CLAIMS TO FAME
- Built Galaxy into Macau’s de facto local gaming champion
- Continuing to build out largest single land plot in Cotai via Galaxy Macau
- Holds strategic stakes in Monte Carlo casino operator SBM and Wynn Resorts
Just as Francis Lui and the Galaxy Entertainment Group empire he oversees was best positioned of all Macau concessionaires to ride out the COVID-19 storm – a position earned by its strong cash position – so too have they been well placed to capitalize on recovery.
GEG ended 2022 by signing a new 10-year gaming concession with the Macau government and began 2023 by seeing the territory’s strict border controls finally eased back, opening the door for customers to return after three long years on the outer.
The border situation also allowed GEG to prepare its long-completed Galaxy Macau Phase 3 development for official launch, starting with the opening of the Galaxy International Convention Center (GICC) in the June 2023 quarter.
In August, the new Raffles at Galaxy Macau held its soft opening complete with new premium mass gaming space that analysts say is already playing its part in boosting the company’s market share.
This was followed in September by the launch of another new hotel, Andaz, at GICC with its 700-room inventory – on top of the 450 suites at Raffles – taking Galaxy Macau’s full room count to 5,000.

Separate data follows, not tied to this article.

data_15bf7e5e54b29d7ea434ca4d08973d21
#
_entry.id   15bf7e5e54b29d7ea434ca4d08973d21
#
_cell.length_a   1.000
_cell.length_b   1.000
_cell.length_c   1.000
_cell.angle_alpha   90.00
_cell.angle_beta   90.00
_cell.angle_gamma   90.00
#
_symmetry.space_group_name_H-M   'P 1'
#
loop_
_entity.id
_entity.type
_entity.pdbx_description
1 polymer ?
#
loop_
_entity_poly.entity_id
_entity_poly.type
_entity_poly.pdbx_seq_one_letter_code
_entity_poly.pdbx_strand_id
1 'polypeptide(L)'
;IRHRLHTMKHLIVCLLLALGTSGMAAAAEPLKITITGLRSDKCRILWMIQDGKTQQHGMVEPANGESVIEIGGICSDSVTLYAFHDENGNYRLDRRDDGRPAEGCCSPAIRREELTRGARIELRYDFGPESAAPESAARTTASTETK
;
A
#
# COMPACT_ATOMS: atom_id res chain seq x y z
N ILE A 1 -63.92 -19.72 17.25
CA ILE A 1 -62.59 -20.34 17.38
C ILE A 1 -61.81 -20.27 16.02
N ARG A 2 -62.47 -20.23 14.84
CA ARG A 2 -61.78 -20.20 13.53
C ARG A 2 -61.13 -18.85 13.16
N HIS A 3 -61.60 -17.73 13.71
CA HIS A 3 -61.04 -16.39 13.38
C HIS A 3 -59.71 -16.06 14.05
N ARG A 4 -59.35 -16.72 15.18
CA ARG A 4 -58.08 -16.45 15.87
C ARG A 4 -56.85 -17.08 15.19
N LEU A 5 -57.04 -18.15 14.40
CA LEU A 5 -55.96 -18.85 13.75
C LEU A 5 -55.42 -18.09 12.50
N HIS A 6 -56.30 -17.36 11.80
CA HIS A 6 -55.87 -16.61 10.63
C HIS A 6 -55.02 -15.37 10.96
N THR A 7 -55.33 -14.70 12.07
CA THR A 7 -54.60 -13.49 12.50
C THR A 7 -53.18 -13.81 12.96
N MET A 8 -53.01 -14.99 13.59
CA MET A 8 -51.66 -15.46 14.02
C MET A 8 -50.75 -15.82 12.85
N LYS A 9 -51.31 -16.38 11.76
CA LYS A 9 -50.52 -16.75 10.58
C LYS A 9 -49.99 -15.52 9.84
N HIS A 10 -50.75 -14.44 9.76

With development of Galaxy Macau Phase 4 also underway and due for completion in 2026, Galaxy Macau will eventually offer 6,600 rooms – making it comfortably the largest single integrated resort offering in the SAR.
For now, however, GEG is happy just to be profitable again, reporting Adjusted EBITDA for the first six months of 2023 of HK$4.38 billion (US$559 million). This, the company revealed in its 1H23 results announcement, came on the back of H1 gross gaming revenues of HK$13.7 billion (US$1.75 billion) – up 187% year-on-year. GGR in Q2 was also 26.0% higher than in Q1 at HK$7.65 billion (US$977 million) reflecting Macau’s ongoing recovery story.
GEG was also among the first of Macau’s concessionaires to resume payment of dividends, again highlighting the strength of the company’s balance sheet during a time when so many of its peers were forced to borrow heavily to survive.
Speaking with Inside Asian Gaming in an exclusive interview in May, Lui said it was key “to make sure we had a strong enough balance sheet to keep us alive until the good times rolled back in again. All this time we were trying to do more with less, making sure that we had cash reserves so we could get through the bad times without hurting ourselves.
“For the last three years, we were able to reduce our spending substantially. In fact, some of those savings we think can become permanent, because we found new ways to operate more effectively.”
Lui has, meanwhile, tempered his international ambitions: GEG quietly withdrew from Japan in 2021 and is no longer pursuing a planned joint venture project on the Philippines island of Boracay. It does still hold strategic interests in both Wynn Resorts and Monte Carlo SBM, but for now Lui’s focus appears very much to be centered on Macau – proof that he knows exactly where his bread is buttered.
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